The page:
• Goldman S.A.
        Glymphatic failure as a final common pathway to dementia.
        Science. 2020; 370: 50-56
        • Rajna Z.
        • Mattila H.
        • Huotari N.
        • et al.
        Cardiovascular brain impulses in Alzheimer‘s disease.
        Brain. 2021; 144: 2214-2226

      Linked Article

      • Mechanisms and Clinical Manifestations of Cognitive Decline in Atrial Fibrillation Patients: Potential Implications for Preventing Dementia
        Canadian Journal of CardiologyVol. 39Issue 2
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          Atrial fibrillation (AF) patients face an approximate 1.5-fold increased risk of cognitive decline compared with the general population. Among poststroke AF patients, the risk of cognitive decline is even higher with an estimated threefold increase. This article provides a narrative review on the current evidence and highlights gaps in knowledge and areas for future research. Although earlier studies hypothesized that the association between AF and cognitive decline is mainly a consequence of previous ischemic strokes, more recent evidence also suggests such an association in AF patients without a history of clinical stroke.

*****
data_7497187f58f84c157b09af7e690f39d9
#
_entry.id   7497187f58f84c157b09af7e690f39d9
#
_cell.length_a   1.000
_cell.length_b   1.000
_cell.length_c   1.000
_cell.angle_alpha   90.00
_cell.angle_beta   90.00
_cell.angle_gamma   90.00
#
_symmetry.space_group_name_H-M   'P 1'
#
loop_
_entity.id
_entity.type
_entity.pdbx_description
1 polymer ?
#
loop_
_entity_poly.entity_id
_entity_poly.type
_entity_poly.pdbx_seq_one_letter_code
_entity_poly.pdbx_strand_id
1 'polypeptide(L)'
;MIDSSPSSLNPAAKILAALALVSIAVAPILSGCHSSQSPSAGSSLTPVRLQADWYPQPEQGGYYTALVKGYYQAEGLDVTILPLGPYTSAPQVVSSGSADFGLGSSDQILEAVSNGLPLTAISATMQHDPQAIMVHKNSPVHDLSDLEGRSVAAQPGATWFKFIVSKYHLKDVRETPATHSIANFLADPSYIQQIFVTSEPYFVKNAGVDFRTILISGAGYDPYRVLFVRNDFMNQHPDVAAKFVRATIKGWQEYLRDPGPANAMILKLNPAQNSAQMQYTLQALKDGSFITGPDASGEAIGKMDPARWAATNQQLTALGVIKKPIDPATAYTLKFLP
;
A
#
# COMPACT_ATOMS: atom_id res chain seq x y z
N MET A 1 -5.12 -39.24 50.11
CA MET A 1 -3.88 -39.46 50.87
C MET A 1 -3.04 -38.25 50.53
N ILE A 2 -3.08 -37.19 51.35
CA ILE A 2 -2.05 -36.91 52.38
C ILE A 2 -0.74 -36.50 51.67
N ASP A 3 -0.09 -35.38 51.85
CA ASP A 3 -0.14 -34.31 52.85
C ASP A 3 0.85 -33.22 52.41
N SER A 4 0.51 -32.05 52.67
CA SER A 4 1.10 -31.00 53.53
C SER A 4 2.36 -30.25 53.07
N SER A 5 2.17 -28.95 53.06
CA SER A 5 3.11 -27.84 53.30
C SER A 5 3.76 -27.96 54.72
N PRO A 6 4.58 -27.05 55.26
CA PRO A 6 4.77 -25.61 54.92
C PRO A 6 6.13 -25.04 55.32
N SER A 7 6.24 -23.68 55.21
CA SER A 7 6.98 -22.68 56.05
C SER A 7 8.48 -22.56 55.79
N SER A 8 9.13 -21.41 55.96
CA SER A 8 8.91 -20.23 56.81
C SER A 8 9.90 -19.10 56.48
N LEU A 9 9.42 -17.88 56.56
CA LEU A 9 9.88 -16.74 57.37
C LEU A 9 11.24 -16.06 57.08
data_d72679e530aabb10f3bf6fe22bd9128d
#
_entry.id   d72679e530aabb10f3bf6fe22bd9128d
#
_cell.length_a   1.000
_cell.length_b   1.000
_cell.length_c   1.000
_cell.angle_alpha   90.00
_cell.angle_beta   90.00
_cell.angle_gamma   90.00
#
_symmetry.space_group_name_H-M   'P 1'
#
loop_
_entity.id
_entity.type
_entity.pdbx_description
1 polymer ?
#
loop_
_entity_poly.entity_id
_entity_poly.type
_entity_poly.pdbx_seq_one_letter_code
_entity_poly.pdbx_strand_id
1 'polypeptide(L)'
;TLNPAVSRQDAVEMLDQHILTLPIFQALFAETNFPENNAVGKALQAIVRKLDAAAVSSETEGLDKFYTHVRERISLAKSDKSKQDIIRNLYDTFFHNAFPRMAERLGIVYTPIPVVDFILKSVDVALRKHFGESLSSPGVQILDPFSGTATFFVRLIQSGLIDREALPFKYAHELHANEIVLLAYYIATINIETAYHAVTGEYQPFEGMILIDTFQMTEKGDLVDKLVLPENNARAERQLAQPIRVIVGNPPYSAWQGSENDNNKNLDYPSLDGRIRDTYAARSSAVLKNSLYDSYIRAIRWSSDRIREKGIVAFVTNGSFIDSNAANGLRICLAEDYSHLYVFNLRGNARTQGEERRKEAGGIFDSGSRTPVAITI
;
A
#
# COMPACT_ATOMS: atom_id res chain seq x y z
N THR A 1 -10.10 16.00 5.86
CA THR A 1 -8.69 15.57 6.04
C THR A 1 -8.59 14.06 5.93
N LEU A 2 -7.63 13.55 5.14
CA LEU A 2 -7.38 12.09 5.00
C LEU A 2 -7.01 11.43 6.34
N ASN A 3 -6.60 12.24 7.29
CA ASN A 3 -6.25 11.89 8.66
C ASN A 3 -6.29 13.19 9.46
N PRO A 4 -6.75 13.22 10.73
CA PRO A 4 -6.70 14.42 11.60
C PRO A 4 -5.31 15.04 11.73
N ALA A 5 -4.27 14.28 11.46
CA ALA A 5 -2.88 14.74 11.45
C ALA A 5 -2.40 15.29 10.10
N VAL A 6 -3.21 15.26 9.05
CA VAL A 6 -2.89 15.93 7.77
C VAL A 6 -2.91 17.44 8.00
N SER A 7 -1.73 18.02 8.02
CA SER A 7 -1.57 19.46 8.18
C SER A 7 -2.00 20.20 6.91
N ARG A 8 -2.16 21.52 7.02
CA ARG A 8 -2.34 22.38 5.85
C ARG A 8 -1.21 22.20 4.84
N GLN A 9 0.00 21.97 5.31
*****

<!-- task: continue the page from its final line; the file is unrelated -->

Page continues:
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      • Reply to Saka et al.—Rhythm Control and Dementia in Patients With Atrial Fibrillation: A Role for Glymphatic System?
        Canadian Journal of CardiologyVol. 39Issue 2
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          We agree that additional mechanisms not described in our review contribute to the association between atrial fibrillation and cognitive decline. The authors propose that atrial fibrillation might reduce glymphatic clearance and thereby can lead to accumulation of amyloid-β, which subsequently might explain the higher risk of Alzheimer disease. While some studies suggest an impaired clearance of brain metabolites via the glymphatic system as a potential mechanism for white matter lesions,1 it has to be emphasised that this concept has mainly been described in preclinical studies.